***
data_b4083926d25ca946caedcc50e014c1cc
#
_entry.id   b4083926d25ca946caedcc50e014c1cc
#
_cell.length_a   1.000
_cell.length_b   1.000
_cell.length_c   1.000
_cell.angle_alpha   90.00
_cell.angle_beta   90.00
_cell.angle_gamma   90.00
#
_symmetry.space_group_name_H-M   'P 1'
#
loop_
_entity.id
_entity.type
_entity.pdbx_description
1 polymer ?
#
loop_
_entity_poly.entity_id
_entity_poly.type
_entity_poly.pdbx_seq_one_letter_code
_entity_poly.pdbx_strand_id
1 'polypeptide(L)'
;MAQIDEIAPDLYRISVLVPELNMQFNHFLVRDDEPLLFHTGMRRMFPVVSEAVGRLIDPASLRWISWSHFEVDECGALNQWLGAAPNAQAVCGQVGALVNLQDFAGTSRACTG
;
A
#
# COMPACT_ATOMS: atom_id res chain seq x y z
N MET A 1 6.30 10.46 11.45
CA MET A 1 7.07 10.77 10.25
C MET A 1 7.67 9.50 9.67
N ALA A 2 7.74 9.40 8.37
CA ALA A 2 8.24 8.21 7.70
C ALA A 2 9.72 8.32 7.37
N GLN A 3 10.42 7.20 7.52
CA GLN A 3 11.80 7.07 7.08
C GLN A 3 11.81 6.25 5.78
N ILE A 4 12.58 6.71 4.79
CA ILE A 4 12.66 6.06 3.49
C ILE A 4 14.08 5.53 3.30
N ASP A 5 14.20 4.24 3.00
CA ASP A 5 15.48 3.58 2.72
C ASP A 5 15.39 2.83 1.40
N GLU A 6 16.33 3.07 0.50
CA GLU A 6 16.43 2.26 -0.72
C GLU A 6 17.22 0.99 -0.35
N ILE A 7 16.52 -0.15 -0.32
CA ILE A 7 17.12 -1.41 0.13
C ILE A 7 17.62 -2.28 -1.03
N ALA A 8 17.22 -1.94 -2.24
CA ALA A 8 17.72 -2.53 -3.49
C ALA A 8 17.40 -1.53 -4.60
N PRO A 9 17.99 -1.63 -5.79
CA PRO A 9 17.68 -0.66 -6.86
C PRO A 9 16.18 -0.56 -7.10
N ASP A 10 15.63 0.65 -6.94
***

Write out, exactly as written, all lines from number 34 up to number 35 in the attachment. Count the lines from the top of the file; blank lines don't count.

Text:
N ALA A 2 7.74 9.40 8.37
CA ALA A 2 8.24 8.21 7.70